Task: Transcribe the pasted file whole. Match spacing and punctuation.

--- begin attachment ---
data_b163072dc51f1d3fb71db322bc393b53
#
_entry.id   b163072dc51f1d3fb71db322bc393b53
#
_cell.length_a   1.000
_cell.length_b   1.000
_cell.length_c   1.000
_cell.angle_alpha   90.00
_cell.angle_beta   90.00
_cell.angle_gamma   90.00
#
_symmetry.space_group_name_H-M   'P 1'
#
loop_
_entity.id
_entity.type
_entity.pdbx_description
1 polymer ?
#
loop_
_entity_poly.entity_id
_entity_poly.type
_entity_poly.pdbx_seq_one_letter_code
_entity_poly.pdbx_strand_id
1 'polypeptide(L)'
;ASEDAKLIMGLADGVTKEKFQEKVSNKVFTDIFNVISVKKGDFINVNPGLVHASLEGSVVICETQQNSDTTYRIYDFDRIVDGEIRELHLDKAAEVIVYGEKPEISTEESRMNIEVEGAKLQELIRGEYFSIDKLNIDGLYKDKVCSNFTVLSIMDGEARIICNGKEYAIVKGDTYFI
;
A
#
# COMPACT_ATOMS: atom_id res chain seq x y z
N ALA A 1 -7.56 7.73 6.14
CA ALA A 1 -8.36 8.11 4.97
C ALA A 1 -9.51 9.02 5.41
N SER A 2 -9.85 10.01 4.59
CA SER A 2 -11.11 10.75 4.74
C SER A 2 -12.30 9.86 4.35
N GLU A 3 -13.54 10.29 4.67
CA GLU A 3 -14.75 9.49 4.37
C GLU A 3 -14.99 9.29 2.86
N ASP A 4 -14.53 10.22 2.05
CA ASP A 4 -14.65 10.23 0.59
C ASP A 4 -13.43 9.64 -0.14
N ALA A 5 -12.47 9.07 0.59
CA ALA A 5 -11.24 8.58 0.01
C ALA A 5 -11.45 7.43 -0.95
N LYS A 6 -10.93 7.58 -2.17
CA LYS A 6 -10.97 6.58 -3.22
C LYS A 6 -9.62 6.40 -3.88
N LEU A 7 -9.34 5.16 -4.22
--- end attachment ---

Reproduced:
data_b163072dc51f1d3fb71db322bc393b53
#
_entry.id   b163072dc51f1d3fb71db322bc393b53
#
_cell.length_a   1.000
_cell.length_b   1.000
_cell.length_c   1.000
_cell.angle_alpha   90.00
_cell.angle_beta   90.00
_cell.angle_gamma   90.00
#
_symmetry.space_group_name_H-M   'P 1'
#
loop_
_entity.id
_entity.type
_entity.pdbx_description
1 polymer ?
#
loop_
_entity_poly.entity_id
_entity_poly.type
_entity_poly.pdbx_seq_one_letter_code
_entity_poly.pdbx_strand_id
1 'polypeptide(L)'
;ASEDAKLIMGLADGVTKEKFQEKVSNKVFTDIFNVISVKKGDFINVNPGLVHASLEGSVVICETQQNSDTTYRIYDFDRIVDGEIRELHLDKAAEVIVYGEKPEISTEESRMNIEVEGAKLQELIRGEYFSIDKLNIDGLYKDKVCSNFTVLSIMDGEARIICNGKEYAIVKGDTYFI
;
A
#
# COMPACT_ATOMS: atom_id res chain seq x y z
N ALA A 1 -7.56 7.73 6.14
CA ALA A 1 -8.36 8.11 4.97
C ALA A 1 -9.51 9.02 5.41
N SER A 2 -9.85 10.01 4.59
CA SER A 2 -11.11 10.75 4.74
C SER A 2 -12.30 9.86 4.35
N GLU A 3 -13.54 10.29 4.67
CA GLU A 3 -14.75 9.49 4.37
C GLU A 3 -14.99 9.29 2.86
N ASP A 4 -14.53 10.22 2.05
CA ASP A 4 -14.65 10.23 0.59
C ASP A 4 -13.43 9.64 -0.14
N ALA A 5 -12.47 9.07 0.59
CA ALA A 5 -11.24 8.58 0.01
C ALA A 5 -11.45 7.43 -0.95
N LYS A 6 -10.93 7.58 -2.17
CA LYS A 6 -10.97 6.58 -3.22
C LYS A 6 -9.62 6.40 -3.88
N LEU A 7 -9.34 5.16 -4.22